— The Critique of Practical Reason • Immanuel Kant

... ready, cheerful, and manly willingness to obey the Master's call, though so sudden, we see the blessed influence of early parental discipline—absolute unconditional submission to ...
— Mrs Whittelsey's Magazine for Mothers and Daughters - Volume 3 • Various

... onward until our own times that tradition, that very definite ideal, has kept pretty steadily the same. It is the image of a man and not the image of a State. Its living spirit has been the spirit of freedom at any cost, unconditional and irresponsible. It is the spirit of men who have thrown off a yoke, who are jealously resolved to be unhampered masters of their "own," to whom nothing else is of anything but secondary importance. That was the ...
— An Englishman Looks at the World • H. G. Wells

... being badly beaten by the Italians and were clearly nearing the end; and the Germans were fast retiring from France and Belgium: so, with all hope of succour gone, the Turks had no alternative but to conclude an armistice, the terms of which practically amounted to unconditional surrender. ...
— With the British Army in The Holy Land • Henry Osmond Lock

... advocates of order and subordination utterly inadequate to secure those objects.—But, question what is to be understood by order and subordination.—Increased knowledge and sense in the people certainly not favorable to a credulous confidence and a passive, unconditional submission, on their part, toward the presiding classes in the community.—Advantage, to a wise and upright government, of having intelligent subjects.—Great effect which a general improvement among the people would ...
— An Essay on the Evils of Popular Ignorance • John Foster

... of the intellectual elite of the country; its rank and file embrace every occupation and every class of society, from the scion of royal blood down to the son of the seamstress. Although it is based upon the unconditional acceptance of the monarchical creed, nothing is farther removed from it than the spirit of servility. On the contrary, one of the very first teachings which are inculcated upon the German recruit is that, in wearing the "king's coat," he is ...
— The German Classics of The Nineteenth and Twentieth Centuries, Vol. X. • Kuno Francke

... still in the hands of a receiver, although its personal property had been already restored. In conference with Senators Hoar and Allison,—of the committee to which the resolution was referred—I urged an unconditional restoration of the property, arguing that to place conditions upon the restoration would be to insult the people who had given so many proofs of their willingness to obey the law and keep their pledges. The property was restored without conditions by a joint resolution that passed the Senate on ...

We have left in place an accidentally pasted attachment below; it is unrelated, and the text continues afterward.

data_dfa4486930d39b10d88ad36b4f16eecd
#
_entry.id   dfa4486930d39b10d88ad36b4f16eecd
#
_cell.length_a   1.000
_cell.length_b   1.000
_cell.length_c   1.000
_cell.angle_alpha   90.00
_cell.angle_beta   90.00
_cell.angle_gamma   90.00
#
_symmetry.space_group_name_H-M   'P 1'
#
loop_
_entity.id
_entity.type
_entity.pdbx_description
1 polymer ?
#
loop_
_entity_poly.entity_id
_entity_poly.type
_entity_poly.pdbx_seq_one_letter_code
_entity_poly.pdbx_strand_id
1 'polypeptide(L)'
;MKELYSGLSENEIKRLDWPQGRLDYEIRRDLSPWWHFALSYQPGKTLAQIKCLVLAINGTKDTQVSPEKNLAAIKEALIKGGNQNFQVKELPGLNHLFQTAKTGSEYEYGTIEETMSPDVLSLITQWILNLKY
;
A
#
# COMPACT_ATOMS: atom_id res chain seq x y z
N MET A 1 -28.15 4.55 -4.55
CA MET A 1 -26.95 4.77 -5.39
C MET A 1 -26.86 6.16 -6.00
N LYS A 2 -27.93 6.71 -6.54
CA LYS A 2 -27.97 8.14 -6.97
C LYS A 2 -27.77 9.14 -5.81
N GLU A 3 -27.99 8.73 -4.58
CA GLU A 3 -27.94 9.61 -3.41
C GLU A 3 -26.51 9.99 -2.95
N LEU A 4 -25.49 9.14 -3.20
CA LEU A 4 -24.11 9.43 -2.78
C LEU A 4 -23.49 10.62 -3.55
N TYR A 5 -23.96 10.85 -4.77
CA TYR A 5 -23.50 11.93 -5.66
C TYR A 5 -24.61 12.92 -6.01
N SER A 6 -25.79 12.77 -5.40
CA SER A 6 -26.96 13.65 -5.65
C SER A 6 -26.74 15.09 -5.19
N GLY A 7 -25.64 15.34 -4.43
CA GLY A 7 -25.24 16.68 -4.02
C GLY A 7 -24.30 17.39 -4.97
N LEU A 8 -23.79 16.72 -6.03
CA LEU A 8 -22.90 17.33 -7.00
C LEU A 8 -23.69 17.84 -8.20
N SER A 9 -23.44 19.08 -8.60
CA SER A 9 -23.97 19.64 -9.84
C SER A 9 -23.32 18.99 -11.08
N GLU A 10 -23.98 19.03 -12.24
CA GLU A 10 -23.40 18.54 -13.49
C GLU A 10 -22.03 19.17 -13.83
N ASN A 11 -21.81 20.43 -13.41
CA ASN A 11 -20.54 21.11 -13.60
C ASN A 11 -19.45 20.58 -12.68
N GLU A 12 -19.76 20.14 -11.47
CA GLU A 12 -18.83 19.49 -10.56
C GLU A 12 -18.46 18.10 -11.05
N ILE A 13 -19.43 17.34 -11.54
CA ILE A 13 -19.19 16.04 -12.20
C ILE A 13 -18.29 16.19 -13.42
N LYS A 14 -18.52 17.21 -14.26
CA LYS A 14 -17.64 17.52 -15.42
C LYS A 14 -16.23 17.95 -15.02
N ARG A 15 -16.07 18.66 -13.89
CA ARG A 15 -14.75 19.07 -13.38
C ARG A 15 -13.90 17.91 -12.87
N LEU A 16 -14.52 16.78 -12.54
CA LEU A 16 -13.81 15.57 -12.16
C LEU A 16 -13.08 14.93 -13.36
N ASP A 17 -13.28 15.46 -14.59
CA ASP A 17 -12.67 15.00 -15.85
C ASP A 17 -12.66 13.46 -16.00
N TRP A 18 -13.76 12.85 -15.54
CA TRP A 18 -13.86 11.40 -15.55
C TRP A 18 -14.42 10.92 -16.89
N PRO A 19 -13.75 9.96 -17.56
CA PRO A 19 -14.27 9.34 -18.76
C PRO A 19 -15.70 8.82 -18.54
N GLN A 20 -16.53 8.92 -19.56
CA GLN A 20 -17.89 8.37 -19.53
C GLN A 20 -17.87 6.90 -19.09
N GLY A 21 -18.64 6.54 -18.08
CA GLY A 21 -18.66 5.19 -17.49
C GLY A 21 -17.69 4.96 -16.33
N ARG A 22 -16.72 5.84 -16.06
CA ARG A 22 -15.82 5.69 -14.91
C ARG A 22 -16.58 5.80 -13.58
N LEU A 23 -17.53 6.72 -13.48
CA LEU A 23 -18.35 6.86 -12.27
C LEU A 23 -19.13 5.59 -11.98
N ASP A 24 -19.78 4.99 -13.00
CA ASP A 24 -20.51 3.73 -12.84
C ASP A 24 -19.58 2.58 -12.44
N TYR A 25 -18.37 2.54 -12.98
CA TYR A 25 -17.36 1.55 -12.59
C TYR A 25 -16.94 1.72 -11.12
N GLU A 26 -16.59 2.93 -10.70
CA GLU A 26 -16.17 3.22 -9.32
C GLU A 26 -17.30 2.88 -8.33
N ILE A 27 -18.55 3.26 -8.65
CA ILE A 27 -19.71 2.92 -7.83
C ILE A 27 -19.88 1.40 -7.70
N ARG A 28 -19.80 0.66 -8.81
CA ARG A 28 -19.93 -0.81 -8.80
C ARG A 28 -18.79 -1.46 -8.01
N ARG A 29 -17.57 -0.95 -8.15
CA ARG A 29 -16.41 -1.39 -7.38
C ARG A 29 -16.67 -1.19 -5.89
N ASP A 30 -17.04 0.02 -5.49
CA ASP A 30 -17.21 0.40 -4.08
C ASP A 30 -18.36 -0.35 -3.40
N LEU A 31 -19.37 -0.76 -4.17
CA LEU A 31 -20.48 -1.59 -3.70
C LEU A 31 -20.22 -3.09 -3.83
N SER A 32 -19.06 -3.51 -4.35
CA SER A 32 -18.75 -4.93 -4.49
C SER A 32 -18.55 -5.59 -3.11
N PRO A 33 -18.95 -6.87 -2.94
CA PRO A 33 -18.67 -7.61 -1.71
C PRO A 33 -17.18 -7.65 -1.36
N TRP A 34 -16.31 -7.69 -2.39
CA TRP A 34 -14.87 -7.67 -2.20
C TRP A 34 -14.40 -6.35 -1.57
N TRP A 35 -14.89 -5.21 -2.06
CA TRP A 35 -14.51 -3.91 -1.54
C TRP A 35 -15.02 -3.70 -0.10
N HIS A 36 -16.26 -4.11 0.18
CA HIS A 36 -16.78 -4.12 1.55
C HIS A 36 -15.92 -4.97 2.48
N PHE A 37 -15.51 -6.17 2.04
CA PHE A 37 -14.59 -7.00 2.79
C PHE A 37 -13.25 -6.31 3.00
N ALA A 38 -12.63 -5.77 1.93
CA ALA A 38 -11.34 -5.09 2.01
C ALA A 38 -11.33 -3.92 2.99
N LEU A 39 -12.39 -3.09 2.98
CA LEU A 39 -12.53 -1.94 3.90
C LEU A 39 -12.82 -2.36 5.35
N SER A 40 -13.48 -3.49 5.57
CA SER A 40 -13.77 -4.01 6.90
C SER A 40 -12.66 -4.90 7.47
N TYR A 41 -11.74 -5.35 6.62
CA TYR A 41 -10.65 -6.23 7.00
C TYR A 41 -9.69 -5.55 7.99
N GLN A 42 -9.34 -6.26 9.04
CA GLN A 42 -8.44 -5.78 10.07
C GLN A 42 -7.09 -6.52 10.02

— Under the Prophet in Utah - The National Menace of a Political Priestcraft • Frank J. Cannon and Harvey J. O'Higgins

... incompatibility of their interests, nor to the impossibility of obtaining at the moment the cession of the promised lands. He did not choose to tarry at Paris while the diplomatists unravelled the tangled web of statecraft. Nor would he tender an unconditional homage to the prince who withheld from him his inheritance. Already a stickler for legal rights, even when used to his own detriment, Edward was unable to deny his subjection to the overlord of Aquitaine. He therefore performed homage, but he phrased his ...
— The History of England - From the Accession of Henry III. to the Death of Edward III. (1216-1377) • T.F. Tout

... would act conformably to the edicts, without subscription, and continue to manifest his known moderation. Next day the magistrates, delighted with the grace of the Prince, hastened to inform Gerhardt of his unconditional restoration to office, and on the 12th of January, the joyous event was announced in the Sunday Mercury, a weekly paper very much read in Berlin at that time. But the private message from the Elector threw Gerhardt into fresh distress of mind. He felt hampered ...